Another excellent month for articles. Here are my picks for the top five.
As a community manager, your job is at risk if you can’t prove that your community has a positive impact on the company’s bottom line. Compiling data proving the benefits of hosting an online community isn’t just good sense — it’s job security. In this post, Forrester analyst Zachary Reiss Davis details how to quantify the costs and benefits, and put it all together in a way that proves the community is an investment that pays dividends.
Time is money, or so the old saying goes. In this post, Joshua Paul urges us to think along these lines when trying to attract members to an online community. Don’t ask why people would spend time on your community, ponder why they would invest their time. If your community can’t solve members’ problems, answer their questions, or make their lives easier, you need to re-think your community strategy.
Once again, Richard Millington gives us a blog post chock full of useful, actionable information on how to build community. From welcoming newcomers to reaching out to veterans, you’re bound to find a few tips that you can use today. (My favorite is #27.)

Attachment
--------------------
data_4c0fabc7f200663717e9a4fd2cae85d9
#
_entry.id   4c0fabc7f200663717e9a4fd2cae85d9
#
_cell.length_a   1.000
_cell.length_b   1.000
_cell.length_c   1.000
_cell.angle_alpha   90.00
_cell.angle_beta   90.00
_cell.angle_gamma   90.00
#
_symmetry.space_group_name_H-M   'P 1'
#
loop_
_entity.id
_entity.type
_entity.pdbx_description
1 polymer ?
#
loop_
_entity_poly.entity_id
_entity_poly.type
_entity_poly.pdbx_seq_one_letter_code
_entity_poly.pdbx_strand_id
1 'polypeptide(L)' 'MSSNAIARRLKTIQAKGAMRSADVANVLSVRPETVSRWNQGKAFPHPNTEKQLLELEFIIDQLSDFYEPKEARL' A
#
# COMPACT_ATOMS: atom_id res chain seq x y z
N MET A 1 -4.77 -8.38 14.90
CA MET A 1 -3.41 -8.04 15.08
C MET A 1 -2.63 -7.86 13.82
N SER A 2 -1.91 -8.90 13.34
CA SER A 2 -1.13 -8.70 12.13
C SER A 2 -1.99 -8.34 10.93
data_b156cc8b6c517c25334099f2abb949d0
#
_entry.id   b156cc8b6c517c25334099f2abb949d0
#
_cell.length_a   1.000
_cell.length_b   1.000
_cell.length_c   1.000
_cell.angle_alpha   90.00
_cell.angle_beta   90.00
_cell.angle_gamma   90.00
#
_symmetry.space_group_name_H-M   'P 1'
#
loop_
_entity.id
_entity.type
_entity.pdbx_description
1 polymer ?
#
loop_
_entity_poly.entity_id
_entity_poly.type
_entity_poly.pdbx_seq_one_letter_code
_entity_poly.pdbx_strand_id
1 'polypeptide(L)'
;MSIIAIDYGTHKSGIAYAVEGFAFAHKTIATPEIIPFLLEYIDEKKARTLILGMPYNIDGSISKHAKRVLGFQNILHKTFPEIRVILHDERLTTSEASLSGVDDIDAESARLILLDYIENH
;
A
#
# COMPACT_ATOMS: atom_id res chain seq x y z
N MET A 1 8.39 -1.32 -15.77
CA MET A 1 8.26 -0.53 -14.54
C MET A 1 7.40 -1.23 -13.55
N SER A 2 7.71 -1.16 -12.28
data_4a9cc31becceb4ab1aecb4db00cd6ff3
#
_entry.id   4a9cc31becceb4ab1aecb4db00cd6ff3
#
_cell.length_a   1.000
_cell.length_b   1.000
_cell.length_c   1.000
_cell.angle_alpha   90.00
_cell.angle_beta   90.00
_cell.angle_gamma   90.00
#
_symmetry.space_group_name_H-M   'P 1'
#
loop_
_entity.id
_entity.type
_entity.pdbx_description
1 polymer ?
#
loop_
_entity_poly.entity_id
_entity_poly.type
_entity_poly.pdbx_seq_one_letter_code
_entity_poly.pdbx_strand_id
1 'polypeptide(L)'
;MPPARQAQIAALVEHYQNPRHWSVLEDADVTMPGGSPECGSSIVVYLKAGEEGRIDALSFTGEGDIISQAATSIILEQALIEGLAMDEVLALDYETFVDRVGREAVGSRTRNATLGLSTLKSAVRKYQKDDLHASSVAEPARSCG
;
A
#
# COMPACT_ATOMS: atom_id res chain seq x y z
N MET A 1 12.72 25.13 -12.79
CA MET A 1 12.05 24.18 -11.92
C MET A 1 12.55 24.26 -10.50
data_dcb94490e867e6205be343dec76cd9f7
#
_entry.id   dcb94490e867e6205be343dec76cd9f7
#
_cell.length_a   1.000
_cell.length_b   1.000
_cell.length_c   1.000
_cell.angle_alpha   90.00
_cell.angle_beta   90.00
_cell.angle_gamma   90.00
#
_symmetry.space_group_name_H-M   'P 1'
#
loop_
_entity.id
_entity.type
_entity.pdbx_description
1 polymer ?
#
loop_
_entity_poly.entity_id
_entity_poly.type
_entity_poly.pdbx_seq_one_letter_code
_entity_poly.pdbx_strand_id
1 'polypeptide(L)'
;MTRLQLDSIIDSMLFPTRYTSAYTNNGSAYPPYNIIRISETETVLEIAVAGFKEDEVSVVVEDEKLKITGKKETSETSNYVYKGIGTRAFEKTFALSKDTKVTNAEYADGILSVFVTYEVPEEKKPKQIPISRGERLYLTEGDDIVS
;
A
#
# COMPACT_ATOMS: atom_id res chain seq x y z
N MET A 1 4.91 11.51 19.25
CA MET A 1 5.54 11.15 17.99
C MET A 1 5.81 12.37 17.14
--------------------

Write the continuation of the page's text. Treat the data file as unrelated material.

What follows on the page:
Why do online communities fail? More importantly, how can you keep your community from failing? In this post, Vanessa DiMauro lists some of the common mistakes would-be community builders make and how to avoid them.
Sometimes, it’s good to get a refresher course in the basics. In this post, Rosemary O’Neill provides an excellent checklist of things not to do in your community. Whether you run an older community or are starting a new one, read through this list and make sure you’re not turning off members by making these basic mistakes.
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